Your financial journey as a newcomer in Canada begins with choosing a bank and opening an account. As you settle in, money matters and financial literacy becomes increasingly important. In many countries, owning a joint bank account has a cultural significance. After moving to Canada, some newcomers intend to continue this practice and open a joint account here as well. However, there are a few things that you should be familiar with before you decide to proceed with a joint account.
In this article, we will dive into the joint account in more detail and share some of the factors to consider before opening an account so you can make an informed decision to manage your finances.
What is a joint bank account?
Joint bank accounts are chequing or savings accounts in which two or more people share ownership rights on a single account. These rights allow all participating account holders to deposit, withdraw, or manage the funds in the account, regardless of who puts the money into the account.
Joint accounts can be used by couples, family members, roommates, or between a parent and child. As a joint account holder, you share equal access to the account and responsibility for all the transactions made through the account. In most cases, unless you state otherwise, the other account holder does not need your consent to make transactions. This is why you should only open a joint account with someone you trust.
In many cases, joint accounts include the right of survivorship. This means that if one of the account holders dies, the surviving account holder becomes the owner of the account, with the right to deposit, withdraw, and deal with the funds in the account. In Quebec, however, a joint account is frozen upon the death of one of the joint account holders. You should consult with your banking institution to obtain more specific information about how this works.
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Benefits of setting up a joint bank account
- To pay for living expenses: A joint chequing account can be useful to keep tabs and pay household bills or deal with other shared expenses like rent, mortgage payments, etc.
- Save for future goals: A joint savings account can help save for long-term shared goals such as home purchase, renovation, vacation, emergency fund, etc.
- Convenient money management: No hassle of transferring money between separate accounts.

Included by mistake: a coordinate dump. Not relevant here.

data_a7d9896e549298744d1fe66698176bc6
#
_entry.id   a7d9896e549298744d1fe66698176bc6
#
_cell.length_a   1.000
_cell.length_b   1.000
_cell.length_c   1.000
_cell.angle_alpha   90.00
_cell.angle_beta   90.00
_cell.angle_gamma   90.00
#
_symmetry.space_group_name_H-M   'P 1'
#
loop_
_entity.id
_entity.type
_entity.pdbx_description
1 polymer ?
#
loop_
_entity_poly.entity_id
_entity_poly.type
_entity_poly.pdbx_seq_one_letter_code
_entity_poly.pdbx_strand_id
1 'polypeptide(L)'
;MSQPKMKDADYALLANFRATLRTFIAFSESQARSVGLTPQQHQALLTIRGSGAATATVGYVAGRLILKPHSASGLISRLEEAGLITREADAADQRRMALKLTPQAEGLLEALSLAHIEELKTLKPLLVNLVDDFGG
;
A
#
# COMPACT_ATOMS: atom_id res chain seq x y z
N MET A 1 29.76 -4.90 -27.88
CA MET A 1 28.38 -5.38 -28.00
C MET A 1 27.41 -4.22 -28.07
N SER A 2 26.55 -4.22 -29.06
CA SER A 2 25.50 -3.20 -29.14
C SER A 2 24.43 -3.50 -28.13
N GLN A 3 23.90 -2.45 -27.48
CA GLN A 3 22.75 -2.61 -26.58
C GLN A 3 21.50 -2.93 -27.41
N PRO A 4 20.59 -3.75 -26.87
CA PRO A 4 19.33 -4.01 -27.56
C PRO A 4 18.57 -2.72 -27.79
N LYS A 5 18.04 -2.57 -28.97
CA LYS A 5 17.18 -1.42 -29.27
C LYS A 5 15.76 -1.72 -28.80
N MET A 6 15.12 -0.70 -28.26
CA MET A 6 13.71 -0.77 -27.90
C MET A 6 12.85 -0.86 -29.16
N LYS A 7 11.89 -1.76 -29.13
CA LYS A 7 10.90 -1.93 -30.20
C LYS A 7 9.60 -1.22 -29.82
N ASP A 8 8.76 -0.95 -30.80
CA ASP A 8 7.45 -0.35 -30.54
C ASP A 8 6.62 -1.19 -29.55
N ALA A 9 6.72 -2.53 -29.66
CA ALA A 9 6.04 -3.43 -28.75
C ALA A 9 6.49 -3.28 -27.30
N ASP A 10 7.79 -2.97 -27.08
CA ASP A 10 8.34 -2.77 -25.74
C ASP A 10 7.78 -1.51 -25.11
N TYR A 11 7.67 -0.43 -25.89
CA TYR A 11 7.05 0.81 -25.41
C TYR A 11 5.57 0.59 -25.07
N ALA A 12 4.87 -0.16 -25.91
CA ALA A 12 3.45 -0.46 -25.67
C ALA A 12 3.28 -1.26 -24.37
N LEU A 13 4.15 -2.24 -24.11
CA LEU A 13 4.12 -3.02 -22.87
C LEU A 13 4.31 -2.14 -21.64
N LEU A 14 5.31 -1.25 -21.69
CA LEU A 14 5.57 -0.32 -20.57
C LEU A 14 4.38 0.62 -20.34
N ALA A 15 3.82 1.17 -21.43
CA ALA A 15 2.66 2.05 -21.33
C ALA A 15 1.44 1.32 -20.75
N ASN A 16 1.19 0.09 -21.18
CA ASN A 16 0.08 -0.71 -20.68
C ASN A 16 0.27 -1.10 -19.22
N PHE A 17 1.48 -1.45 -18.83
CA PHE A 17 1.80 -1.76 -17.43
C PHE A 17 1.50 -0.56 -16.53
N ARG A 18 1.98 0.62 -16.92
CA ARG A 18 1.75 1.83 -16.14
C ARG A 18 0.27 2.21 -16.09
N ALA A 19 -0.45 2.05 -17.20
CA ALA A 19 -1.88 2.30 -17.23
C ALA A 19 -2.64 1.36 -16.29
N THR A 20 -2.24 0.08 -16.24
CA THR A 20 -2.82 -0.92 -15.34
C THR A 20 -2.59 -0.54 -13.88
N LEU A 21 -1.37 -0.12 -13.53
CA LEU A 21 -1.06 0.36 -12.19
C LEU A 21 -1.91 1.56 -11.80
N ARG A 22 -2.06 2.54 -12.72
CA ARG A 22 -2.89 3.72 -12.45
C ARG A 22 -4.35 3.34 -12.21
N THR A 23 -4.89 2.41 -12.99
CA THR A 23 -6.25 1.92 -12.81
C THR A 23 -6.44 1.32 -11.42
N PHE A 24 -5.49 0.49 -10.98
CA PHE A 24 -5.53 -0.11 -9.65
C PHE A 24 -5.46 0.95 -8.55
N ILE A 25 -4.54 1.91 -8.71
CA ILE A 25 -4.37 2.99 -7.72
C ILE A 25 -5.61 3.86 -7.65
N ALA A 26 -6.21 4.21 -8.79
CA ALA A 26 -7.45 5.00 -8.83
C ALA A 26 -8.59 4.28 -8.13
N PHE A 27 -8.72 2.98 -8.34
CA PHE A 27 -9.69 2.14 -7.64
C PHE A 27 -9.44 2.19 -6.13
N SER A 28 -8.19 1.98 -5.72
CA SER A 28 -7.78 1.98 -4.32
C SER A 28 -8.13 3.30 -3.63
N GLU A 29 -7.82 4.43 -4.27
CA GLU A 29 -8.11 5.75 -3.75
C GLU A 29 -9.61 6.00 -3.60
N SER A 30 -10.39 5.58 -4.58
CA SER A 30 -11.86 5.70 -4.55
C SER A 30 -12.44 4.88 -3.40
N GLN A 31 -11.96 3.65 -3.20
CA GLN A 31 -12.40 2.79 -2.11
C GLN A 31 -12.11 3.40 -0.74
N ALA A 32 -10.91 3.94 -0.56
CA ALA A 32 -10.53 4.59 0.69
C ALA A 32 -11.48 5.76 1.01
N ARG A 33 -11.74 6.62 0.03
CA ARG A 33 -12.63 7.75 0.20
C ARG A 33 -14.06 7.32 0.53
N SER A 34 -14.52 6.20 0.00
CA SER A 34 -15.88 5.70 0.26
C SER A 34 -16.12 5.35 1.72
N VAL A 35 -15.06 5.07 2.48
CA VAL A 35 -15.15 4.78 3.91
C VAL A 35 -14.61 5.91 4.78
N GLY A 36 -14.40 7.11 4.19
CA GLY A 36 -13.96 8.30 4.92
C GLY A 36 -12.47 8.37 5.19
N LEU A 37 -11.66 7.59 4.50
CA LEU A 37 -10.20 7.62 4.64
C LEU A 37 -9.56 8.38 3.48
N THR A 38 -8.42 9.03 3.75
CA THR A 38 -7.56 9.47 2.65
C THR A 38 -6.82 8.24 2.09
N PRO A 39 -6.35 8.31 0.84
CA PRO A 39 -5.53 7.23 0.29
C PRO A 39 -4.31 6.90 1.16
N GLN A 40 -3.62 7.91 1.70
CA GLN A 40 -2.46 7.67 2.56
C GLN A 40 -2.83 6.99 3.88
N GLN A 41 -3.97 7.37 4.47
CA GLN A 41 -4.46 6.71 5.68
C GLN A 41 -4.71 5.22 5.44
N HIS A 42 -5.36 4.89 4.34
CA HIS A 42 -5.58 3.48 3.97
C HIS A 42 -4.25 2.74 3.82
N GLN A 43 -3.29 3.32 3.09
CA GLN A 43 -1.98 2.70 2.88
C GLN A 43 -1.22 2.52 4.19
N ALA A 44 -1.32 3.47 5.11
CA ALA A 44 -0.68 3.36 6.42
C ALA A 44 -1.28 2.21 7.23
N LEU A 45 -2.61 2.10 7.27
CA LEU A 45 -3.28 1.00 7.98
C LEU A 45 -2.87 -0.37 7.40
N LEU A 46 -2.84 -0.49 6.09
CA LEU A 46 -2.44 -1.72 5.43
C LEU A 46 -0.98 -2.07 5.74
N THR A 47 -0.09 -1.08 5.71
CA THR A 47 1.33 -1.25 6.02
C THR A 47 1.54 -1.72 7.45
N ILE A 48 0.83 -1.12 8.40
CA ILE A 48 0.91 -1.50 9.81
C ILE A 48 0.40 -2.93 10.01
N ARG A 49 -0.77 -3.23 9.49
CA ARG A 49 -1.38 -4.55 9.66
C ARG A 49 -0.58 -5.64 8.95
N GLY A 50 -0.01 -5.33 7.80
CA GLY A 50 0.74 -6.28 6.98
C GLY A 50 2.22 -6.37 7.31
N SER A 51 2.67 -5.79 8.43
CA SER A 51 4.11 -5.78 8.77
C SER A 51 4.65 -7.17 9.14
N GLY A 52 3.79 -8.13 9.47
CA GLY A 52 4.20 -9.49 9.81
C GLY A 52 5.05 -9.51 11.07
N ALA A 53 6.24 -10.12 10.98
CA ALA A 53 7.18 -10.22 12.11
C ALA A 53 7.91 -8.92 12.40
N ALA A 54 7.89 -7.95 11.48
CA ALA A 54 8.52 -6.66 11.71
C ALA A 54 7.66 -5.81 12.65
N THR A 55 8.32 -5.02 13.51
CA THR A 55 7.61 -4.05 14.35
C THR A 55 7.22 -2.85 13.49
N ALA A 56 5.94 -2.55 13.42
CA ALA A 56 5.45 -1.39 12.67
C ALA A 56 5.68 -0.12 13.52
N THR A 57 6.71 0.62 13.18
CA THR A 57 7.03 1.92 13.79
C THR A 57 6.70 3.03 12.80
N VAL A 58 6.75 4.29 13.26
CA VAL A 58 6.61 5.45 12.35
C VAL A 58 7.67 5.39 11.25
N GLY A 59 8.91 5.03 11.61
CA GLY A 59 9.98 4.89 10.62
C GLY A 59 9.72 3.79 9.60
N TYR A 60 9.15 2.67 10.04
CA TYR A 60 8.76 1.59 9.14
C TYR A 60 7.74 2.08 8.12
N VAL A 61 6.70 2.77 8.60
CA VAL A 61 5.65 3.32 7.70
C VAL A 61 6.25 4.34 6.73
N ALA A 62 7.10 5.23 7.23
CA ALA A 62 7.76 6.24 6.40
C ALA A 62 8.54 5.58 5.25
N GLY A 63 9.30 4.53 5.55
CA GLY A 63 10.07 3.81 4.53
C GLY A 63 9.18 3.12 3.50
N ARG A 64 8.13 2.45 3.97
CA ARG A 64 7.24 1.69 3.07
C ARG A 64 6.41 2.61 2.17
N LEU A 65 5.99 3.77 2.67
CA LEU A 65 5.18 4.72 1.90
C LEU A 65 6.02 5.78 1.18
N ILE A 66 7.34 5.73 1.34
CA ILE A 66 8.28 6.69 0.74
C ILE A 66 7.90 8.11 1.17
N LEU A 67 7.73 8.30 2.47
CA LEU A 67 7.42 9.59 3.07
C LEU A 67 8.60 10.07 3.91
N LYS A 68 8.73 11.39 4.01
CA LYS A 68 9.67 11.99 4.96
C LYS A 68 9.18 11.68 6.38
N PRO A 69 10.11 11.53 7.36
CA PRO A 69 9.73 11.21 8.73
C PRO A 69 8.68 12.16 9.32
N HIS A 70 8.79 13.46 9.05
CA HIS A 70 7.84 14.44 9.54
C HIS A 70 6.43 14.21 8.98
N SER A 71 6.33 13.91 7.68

If you and your partner/family member/friend have individual accounts at RBC (Royal Bank of Canada), opening a joint bank account is a very simple process that can be done online; no branch visit necessary. You can speak with an RBC advisor to learn more about this process.
How does a joint bank account differ from an individual account?
A joint account has shared ownership between two or more people, whereas a single account can only have one account holder. You can have both an individual account as well as a joint bank account: many Canadians use this method to manage payments for rent, groceries, insurance, utility bills and such.
Factors to consider while opening a joint account
Shared financial control
- Your joint account holder has equal ownership of the account. This means that they won’t need to consult you or obtain your permission before withdrawing funds or making any transactions through the account, even if their action creates or increases an overdraft on your account.
- If your account co-owner has unpaid debt, the funds in your joint account may be used to repay that debt.
- Evaluate if your joint account holder is able to act in your best interest. If they have any personal issues or obligations that may interfere with them properly managing your finances, you may want to reconsider your decision. Trustworthiness is an important factor while opening a joint account.
Impact on credit score
- As a newcomer, building your credit history in Canada is very important. If you have no credit history or a poor credit history, it may be harder for you to get a loan or mortgage. It could even affect your ability to rent a house or apartment or get hired for a job. Should you choose to get a credit card based on your joint account, your credit score will be reflective of spending habits of all the account owners – which means that any payment defaults or bad spending habits by your partner may lower your credit score/rating.
- If you choose to open a joint account, newcomer benefits offered by the bank will only apply once. For instance, let’s assume that a couple decides to open a joint account at RBC and the bank is offering $100 CAD cash to everyone who opens an account. In case of a joint account, the couple would receive $100 CAD just once in their account. Instead, if they decided to open separate individual accounts, each one of them would receive $100 CAD in their own accounts, effectively doubling the amount. The same principle would apply to other offers such as the number of free international money transfers permitted through your account.
- In some cases, failure to choose a primary account owner may lead to ineligibility for certain high value newcomer offers such as obtaining a free iPad, Airpods, or a $300 CAD cash offer.
Unforeseen and unexpected circumstances
- Be sure to check with your banking advisor to know what happens in the scenarios of a relationship breakdown, divorce, and if you or your joint account holder dies or loses mental capacity.
- Consider including information about your joint account in your will, so that your wishes are clear.
As you begin a new chapter of your life in Canada, information and access to the right resources is key to getting started on the right foot with your finances. Outline your goals and discuss your unique situation with a banking advisor so they can recommend the right options for your financial wellbeing.